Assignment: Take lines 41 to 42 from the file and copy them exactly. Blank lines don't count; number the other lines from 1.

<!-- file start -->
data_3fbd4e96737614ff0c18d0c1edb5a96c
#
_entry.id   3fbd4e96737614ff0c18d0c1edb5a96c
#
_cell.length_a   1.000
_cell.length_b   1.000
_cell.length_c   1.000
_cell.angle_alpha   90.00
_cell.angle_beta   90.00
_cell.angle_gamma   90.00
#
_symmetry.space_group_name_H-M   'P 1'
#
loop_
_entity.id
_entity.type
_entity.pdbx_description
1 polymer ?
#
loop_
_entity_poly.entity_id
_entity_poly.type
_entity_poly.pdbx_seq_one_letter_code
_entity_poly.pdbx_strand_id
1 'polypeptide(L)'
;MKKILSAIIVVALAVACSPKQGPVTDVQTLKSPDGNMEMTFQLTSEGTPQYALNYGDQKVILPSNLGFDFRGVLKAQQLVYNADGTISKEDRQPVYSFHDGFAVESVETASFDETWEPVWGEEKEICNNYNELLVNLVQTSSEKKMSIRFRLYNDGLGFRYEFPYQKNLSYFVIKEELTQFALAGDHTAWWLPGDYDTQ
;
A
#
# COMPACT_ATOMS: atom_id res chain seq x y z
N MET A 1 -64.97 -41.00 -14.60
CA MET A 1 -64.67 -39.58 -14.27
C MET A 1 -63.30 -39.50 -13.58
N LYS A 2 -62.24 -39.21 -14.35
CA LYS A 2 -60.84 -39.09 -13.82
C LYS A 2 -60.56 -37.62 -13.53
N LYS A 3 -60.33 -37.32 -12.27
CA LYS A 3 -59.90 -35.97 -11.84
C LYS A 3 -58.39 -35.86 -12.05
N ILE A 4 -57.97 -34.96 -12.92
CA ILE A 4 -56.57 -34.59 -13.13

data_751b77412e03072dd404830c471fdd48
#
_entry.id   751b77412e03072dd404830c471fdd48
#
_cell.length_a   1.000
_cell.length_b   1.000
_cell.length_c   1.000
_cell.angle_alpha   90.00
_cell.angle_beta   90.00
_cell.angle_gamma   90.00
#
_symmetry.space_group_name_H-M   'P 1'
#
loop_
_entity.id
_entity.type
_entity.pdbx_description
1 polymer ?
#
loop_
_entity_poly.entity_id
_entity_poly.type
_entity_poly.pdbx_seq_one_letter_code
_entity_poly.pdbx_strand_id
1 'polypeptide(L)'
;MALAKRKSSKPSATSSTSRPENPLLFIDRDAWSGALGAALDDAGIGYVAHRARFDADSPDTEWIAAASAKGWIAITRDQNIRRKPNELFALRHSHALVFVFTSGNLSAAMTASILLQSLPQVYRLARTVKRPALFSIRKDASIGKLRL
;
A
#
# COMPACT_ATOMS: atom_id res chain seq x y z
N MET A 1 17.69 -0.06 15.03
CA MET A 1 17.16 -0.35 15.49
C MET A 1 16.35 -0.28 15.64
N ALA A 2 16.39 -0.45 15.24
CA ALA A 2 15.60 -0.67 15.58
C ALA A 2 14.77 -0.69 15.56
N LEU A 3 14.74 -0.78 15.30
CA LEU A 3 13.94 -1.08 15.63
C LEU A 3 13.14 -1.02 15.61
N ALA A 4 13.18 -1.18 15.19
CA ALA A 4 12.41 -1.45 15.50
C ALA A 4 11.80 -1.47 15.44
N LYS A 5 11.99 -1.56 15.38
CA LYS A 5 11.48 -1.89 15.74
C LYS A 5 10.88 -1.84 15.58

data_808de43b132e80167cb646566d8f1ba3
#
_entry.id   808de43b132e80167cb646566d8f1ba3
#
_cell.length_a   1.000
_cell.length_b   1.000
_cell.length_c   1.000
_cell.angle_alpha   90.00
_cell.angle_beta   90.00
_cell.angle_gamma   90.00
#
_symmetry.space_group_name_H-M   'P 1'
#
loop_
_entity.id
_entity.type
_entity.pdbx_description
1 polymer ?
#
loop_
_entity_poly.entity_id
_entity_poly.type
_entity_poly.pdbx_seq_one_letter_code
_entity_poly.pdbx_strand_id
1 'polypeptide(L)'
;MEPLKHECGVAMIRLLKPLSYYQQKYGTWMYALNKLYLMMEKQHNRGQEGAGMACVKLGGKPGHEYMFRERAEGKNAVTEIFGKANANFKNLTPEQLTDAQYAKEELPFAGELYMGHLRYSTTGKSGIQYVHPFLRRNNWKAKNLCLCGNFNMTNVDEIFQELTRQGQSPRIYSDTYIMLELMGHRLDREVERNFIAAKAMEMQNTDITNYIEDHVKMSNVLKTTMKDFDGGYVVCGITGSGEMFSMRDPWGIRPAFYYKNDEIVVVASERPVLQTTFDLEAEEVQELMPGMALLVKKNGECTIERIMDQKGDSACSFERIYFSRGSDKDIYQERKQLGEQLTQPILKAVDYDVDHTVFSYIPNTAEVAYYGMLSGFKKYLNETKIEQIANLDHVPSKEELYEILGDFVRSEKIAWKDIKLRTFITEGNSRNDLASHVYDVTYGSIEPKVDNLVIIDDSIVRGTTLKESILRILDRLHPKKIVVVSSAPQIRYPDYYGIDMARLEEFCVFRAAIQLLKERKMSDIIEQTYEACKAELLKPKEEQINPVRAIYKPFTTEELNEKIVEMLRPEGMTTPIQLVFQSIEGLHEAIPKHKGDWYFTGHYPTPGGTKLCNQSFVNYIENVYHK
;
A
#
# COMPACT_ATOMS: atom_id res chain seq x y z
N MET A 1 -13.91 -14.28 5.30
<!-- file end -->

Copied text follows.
CA ILE A 4 -56.57 -34.59 -13.13

data_751b77412e03072dd404830c471fdd48